At least 115 people have been killed by an outbreak of cholera in the Yemeni capital Sanaa, according to the local Saba news agency.
It comes after health authorities in the country declared a state of emergency and called for international help to avoid an “unprecedented disaster”.
Patients spilled out of hospital rooms into hospital corridors in Sanaa at the weekend.
The United Nations has said only a few medical facilities are still functioning and two-thirds of the population are without access to safe drinking water.
Sanaa is controlled by the armed Houthi movement which is fighting a Western-backed coalition led by Saudi Arabia.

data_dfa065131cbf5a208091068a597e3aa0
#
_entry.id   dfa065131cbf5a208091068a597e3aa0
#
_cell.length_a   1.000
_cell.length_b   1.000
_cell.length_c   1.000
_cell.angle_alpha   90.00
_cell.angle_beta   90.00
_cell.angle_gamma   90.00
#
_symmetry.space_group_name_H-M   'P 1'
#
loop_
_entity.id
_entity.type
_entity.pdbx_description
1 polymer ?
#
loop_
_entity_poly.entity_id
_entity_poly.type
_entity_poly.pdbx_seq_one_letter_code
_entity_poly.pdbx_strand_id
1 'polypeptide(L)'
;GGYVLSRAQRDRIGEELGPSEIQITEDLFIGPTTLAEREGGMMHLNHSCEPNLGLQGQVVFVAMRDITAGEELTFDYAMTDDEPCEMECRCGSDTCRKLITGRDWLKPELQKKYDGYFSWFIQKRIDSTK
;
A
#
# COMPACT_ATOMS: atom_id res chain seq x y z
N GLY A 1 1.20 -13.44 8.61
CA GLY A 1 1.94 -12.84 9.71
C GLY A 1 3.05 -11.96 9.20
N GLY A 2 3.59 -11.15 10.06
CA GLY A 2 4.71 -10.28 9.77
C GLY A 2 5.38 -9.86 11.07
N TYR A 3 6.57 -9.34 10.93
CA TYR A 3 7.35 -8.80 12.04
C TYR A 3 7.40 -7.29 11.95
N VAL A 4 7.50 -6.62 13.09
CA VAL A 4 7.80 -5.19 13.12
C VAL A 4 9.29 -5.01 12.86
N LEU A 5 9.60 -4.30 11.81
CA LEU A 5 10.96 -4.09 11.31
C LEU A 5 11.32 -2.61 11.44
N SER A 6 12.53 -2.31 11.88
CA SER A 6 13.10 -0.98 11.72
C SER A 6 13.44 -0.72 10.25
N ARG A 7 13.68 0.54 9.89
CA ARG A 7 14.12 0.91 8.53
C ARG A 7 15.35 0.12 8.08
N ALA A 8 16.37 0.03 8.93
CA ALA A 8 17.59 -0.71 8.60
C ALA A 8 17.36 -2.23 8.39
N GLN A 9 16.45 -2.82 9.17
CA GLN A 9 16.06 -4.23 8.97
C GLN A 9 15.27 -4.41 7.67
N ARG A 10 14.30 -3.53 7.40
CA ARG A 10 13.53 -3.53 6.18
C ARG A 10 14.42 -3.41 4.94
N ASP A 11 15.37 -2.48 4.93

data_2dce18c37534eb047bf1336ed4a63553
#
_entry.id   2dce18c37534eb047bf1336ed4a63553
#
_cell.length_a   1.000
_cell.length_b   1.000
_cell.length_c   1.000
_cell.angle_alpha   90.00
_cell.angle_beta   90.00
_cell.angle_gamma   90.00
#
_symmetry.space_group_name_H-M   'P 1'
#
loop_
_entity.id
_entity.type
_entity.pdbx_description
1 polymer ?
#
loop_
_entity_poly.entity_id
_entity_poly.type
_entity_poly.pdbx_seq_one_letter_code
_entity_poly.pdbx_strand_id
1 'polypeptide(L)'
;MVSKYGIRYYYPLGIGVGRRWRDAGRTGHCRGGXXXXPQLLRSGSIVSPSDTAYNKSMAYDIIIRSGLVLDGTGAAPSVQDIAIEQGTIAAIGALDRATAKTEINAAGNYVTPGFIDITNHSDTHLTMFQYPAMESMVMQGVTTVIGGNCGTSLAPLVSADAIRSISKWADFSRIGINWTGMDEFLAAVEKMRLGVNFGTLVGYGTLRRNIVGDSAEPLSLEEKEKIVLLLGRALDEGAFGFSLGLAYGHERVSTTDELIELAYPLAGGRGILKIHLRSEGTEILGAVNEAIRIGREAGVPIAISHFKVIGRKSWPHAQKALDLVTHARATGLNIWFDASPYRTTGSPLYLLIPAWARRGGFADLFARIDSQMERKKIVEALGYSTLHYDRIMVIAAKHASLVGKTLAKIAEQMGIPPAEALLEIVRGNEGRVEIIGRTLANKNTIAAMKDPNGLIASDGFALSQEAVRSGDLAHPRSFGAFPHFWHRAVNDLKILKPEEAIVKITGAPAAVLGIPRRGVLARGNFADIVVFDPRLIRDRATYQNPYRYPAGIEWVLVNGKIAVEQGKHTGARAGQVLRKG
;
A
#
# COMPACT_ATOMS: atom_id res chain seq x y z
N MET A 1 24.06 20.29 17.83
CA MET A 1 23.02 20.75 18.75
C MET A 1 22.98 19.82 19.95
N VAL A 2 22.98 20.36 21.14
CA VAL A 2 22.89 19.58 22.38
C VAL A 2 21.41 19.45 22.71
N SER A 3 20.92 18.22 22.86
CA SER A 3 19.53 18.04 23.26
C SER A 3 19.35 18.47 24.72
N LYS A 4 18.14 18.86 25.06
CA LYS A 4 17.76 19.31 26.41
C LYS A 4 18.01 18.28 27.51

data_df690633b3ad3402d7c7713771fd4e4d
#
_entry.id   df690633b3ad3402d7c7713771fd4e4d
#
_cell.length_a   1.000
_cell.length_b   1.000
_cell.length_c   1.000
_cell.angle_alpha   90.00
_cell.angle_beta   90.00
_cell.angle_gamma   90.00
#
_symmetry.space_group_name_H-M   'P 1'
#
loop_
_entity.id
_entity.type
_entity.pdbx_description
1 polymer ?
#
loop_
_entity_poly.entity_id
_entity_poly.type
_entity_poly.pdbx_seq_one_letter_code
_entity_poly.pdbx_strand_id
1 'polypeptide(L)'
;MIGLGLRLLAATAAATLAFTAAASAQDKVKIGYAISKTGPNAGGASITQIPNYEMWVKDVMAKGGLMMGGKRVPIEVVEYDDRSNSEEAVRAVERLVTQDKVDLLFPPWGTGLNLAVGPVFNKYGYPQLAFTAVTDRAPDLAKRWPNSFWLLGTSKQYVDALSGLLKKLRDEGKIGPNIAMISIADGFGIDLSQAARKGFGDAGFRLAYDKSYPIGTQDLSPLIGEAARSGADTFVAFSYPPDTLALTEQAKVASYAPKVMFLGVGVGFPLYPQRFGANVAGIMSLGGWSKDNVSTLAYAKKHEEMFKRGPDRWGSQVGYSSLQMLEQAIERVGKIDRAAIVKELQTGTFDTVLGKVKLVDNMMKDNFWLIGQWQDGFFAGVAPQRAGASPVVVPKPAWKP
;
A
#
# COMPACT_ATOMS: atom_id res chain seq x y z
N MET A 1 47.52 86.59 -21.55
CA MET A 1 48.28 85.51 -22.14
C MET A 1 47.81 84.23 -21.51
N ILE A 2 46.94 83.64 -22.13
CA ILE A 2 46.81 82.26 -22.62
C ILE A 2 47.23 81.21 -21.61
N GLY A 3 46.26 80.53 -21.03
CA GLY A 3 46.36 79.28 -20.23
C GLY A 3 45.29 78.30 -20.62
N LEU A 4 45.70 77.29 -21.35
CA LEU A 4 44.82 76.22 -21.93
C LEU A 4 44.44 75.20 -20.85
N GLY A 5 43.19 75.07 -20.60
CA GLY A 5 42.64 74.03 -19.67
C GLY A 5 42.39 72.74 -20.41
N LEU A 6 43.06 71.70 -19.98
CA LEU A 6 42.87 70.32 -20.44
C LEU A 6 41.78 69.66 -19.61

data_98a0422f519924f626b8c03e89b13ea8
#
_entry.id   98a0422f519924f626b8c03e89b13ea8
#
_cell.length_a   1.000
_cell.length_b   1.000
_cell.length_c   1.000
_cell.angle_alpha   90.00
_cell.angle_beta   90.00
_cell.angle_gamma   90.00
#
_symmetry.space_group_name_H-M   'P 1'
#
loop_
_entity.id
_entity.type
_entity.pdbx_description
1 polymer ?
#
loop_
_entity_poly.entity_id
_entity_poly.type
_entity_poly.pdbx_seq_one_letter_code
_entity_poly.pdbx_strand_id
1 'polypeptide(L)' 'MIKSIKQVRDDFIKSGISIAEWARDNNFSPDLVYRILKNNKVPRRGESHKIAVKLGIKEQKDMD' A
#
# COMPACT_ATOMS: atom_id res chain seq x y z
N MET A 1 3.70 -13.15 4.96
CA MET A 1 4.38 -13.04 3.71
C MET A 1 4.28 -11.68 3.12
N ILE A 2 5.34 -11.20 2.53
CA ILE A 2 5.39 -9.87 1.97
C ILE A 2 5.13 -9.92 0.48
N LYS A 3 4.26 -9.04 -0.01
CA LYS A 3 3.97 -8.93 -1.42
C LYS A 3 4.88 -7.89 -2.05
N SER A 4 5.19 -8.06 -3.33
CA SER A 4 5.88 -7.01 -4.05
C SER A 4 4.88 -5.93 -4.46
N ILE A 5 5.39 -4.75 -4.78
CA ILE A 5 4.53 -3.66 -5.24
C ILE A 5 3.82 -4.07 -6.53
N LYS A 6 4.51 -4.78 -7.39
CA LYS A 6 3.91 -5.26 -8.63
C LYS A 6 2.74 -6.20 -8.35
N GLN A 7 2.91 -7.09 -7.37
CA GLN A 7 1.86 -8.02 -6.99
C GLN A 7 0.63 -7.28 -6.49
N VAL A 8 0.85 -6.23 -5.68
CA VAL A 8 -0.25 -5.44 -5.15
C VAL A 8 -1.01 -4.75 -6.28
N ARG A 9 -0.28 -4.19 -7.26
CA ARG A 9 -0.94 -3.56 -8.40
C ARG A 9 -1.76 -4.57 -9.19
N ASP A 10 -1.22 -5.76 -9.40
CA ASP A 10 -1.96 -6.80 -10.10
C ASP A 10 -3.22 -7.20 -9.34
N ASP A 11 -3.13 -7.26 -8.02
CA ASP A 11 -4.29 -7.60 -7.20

After over two years of war more than 10,000 people have been killed and millions displaced across the country.
The Saba news agency and the International Committee of the Red Cross (ICRC) has said nearly 8,600 suspected cholera cases were recorded between April 27 and May 13. The World Health Organisation (WHO) has said that 7.6 million people in Yemen live in areas at high risk of cholera transmission.
The disease, which is transmitted through contaminated water and food, can be fatal within hours if left untreated.
“The humanitarian situation in Yemen is catastrophic” says our director of operations
DStillhartICRC</a> today in Sana'a. <a href="https://t.co/n8rkGhTd3X">https://t.co/n8rkGhTd3X</a></p>— ICRC (ICRC) May 14, 2017